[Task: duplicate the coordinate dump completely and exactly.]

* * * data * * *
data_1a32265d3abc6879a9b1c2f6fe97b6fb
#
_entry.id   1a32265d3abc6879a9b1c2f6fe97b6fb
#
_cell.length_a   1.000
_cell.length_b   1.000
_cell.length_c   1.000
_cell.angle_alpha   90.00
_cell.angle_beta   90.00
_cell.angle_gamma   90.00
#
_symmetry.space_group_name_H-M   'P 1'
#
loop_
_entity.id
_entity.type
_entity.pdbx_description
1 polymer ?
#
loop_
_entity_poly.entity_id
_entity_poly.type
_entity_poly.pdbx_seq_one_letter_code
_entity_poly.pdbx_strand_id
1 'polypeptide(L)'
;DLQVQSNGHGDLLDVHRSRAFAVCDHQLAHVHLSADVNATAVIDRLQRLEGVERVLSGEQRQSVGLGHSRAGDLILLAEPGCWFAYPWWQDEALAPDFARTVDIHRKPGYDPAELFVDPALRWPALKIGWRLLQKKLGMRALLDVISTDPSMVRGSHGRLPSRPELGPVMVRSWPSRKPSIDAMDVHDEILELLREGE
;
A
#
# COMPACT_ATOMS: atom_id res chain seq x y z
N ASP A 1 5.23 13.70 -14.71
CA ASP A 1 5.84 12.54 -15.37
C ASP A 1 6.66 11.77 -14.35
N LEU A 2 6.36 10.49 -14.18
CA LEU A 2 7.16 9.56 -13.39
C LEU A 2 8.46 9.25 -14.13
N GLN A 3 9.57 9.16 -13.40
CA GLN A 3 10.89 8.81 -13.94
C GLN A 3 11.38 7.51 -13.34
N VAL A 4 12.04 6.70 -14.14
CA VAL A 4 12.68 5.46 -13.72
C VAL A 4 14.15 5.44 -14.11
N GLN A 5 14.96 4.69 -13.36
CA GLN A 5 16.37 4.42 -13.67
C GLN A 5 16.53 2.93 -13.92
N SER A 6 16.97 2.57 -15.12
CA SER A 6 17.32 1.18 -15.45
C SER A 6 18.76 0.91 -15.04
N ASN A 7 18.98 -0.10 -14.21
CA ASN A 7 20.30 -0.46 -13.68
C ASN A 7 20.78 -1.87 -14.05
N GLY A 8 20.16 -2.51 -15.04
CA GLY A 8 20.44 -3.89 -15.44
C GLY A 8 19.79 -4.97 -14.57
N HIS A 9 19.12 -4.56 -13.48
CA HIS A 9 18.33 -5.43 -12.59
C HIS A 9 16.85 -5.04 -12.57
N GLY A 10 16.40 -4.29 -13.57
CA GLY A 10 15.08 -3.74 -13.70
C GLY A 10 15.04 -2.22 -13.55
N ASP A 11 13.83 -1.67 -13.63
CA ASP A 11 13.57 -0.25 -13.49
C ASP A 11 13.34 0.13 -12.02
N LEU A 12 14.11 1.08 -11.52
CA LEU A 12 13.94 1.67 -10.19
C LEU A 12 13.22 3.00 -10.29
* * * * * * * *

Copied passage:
data_1a32265d3abc6879a9b1c2f6fe97b6fb
#
_entry.id   1a32265d3abc6879a9b1c2f6fe97b6fb
#
_cell.length_a   1.000
_cell.length_b   1.000
_cell.length_c   1.000
_cell.angle_alpha   90.00
_cell.angle_beta   90.00
_cell.angle_gamma   90.00
#
_symmetry.space_group_name_H-M   'P 1'
#
loop_
_entity.id
_entity.type
_entity.pdbx_description
1 polymer ?
#
loop_
_entity_poly.entity_id
_entity_poly.type
_entity_poly.pdbx_seq_one_letter_code
_entity_poly.pdbx_strand_id
1 'polypeptide(L)'
;DLQVQSNGHGDLLDVHRSRAFAVCDHQLAHVHLSADVNATAVIDRLQRLEGVERVLSGEQRQSVGLGHSRAGDLILLAEPGCWFAYPWWQDEALAPDFARTVDIHRKPGYDPAELFVDPALRWPALKIGWRLLQKKLGMRALLDVISTDPSMVRGSHGRLPSRPELGPVMVRSWPSRKPSIDAMDVHDEILELLREGE
;
A
#
# COMPACT_ATOMS: atom_id res chain seq x y z
N ASP A 1 5.23 13.70 -14.71
CA ASP A 1 5.84 12.54 -15.37
C ASP A 1 6.66 11.77 -14.35
N LEU A 2 6.36 10.49 -14.18
CA LEU A 2 7.16 9.56 -13.39
C LEU A 2 8.46 9.25 -14.13
N GLN A 3 9.57 9.16 -13.40
CA GLN A 3 10.89 8.81 -13.94
C GLN A 3 11.38 7.51 -13.34
N VAL A 4 12.04 6.70 -14.14
CA VAL A 4 12.68 5.46 -13.72
C VAL A 4 14.15 5.44 -14.11
N GLN A 5 14.96 4.69 -13.36
CA GLN A 5 16.37 4.42 -13.67
C GLN A 5 16.53 2.93 -13.92
N SER A 6 16.97 2.57 -15.12
CA SER A 6 17.32 1.18 -15.45
C SER A 6 18.76 0.91 -15.04
N ASN A 7 18.98 -0.10 -14.21
CA ASN A 7 20.30 -0.46 -13.68
C ASN A 7 20.78 -1.87 -14.05
N GLY A 8 20.16 -2.51 -15.04
CA GLY A 8 20.44 -3.89 -15.44
C GLY A 8 19.79 -4.97 -14.57
N HIS A 9 19.12 -4.56 -13.48
CA HIS A 9 18.33 -5.43 -12.59
C HIS A 9 16.85 -5.04 -12.57
N GLY A 10 16.40 -4.29 -13.57
CA GLY A 10 15.08 -3.74 -13.70
C GLY A 10 15.04 -2.22 -13.55
N ASP A 11 13.83 -1.67 -13.63
CA ASP A 11 13.57 -0.25 -13.49
C ASP A 11 13.34 0.13 -12.02
N LEU A 12 14.11 1.08 -11.52
CA LEU A 12 13.94 1.67 -10.19
C LEU A 12 13.22 3.00 -10.29